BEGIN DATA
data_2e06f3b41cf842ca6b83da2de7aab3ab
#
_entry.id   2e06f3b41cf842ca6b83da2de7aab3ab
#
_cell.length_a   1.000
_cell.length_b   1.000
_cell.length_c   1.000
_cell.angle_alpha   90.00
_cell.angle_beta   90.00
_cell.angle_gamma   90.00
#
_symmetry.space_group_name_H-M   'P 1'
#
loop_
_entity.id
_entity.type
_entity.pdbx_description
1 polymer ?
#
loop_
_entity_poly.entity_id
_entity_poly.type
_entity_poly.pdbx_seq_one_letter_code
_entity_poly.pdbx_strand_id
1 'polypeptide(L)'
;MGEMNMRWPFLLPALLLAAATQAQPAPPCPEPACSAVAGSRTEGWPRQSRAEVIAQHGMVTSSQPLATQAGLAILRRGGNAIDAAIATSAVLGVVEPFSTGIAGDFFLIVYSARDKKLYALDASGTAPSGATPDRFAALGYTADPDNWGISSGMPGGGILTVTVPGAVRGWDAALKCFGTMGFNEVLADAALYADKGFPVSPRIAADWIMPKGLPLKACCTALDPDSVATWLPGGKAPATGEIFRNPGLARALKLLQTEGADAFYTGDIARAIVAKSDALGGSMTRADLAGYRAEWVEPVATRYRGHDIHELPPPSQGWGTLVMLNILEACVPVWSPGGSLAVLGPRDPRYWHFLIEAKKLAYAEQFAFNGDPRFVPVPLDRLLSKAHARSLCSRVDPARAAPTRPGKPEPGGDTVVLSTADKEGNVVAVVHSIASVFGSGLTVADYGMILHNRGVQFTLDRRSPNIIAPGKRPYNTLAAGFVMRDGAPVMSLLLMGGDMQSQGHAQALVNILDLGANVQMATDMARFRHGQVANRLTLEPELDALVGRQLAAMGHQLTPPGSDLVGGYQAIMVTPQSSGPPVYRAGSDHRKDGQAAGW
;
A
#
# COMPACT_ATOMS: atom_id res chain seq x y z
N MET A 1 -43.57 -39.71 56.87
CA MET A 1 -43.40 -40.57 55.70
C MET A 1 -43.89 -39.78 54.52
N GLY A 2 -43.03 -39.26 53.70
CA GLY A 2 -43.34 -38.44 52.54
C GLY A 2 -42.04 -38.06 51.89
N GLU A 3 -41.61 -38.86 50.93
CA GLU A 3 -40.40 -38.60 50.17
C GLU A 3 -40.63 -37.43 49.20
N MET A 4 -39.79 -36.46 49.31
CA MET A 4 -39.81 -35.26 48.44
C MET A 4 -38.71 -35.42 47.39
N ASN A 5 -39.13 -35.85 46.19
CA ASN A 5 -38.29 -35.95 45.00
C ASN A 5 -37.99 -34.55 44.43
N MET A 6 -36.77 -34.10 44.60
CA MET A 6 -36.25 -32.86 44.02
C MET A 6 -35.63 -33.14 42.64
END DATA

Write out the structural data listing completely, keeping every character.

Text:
data_2e06f3b41cf842ca6b83da2de7aab3ab
#
_entry.id   2e06f3b41cf842ca6b83da2de7aab3ab
#
_cell.length_a   1.000
_cell.length_b   1.000
_cell.length_c   1.000
_cell.angle_alpha   90.00
_cell.angle_beta   90.00
_cell.angle_gamma   90.00
#
_symmetry.space_group_name_H-M   'P 1'
#
loop_
_entity.id
_entity.type
_entity.pdbx_description
1 polymer ?
#
loop_
_entity_poly.entity_id
_entity_poly.type
_entity_poly.pdbx_seq_one_letter_code
_entity_poly.pdbx_strand_id
1 'polypeptide(L)'
;MGEMNMRWPFLLPALLLAAATQAQPAPPCPEPACSAVAGSRTEGWPRQSRAEVIAQHGMVTSSQPLATQAGLAILRRGGNAIDAAIATSAVLGVVEPFSTGIAGDFFLIVYSARDKKLYALDASGTAPSGATPDRFAALGYTADPDNWGISSGMPGGGILTVTVPGAVRGWDAALKCFGTMGFNEVLADAALYADKGFPVSPRIAADWIMPKGLPLKACCTALDPDSVATWLPGGKAPATGEIFRNPGLARALKLLQTEGADAFYTGDIARAIVAKSDALGGSMTRADLAGYRAEWVEPVATRYRGHDIHELPPPSQGWGTLVMLNILEACVPVWSPGGSLAVLGPRDPRYWHFLIEAKKLAYAEQFAFNGDPRFVPVPLDRLLSKAHARSLCSRVDPARAAPTRPGKPEPGGDTVVLSTADKEGNVVAVVHSIASVFGSGLTVADYGMILHNRGVQFTLDRRSPNIIAPGKRPYNTLAAGFVMRDGAPVMSLLLMGGDMQSQGHAQALVNILDLGANVQMATDMARFRHGQVANRLTLEPELDALVGRQLAAMGHQLTPPGSDLVGGYQAIMVTPQSSGPPVYRAGSDHRKDGQAAGW
;
A
#
# COMPACT_ATOMS: atom_id res chain seq x y z
N MET A 1 -43.57 -39.71 56.87
CA MET A 1 -43.40 -40.57 55.70
C MET A 1 -43.89 -39.78 54.52
N GLY A 2 -43.03 -39.26 53.70
CA GLY A 2 -43.34 -38.44 52.54
C GLY A 2 -42.04 -38.06 51.89
N GLU A 3 -41.61 -38.86 50.93
CA GLU A 3 -40.40 -38.60 50.17
C GLU A 3 -40.63 -37.43 49.20
N MET A 4 -39.79 -36.46 49.31
CA MET A 4 -39.81 -35.26 48.44
C MET A 4 -38.71 -35.42 47.39
N ASN A 5 -39.13 -35.85 46.19
CA ASN A 5 -38.29 -35.95 45.00
C ASN A 5 -37.99 -34.55 44.43
N MET A 6 -36.77 -34.10 44.60
CA MET A 6 -36.25 -32.86 44.02
C MET A 6 -35.63 -33.14 42.64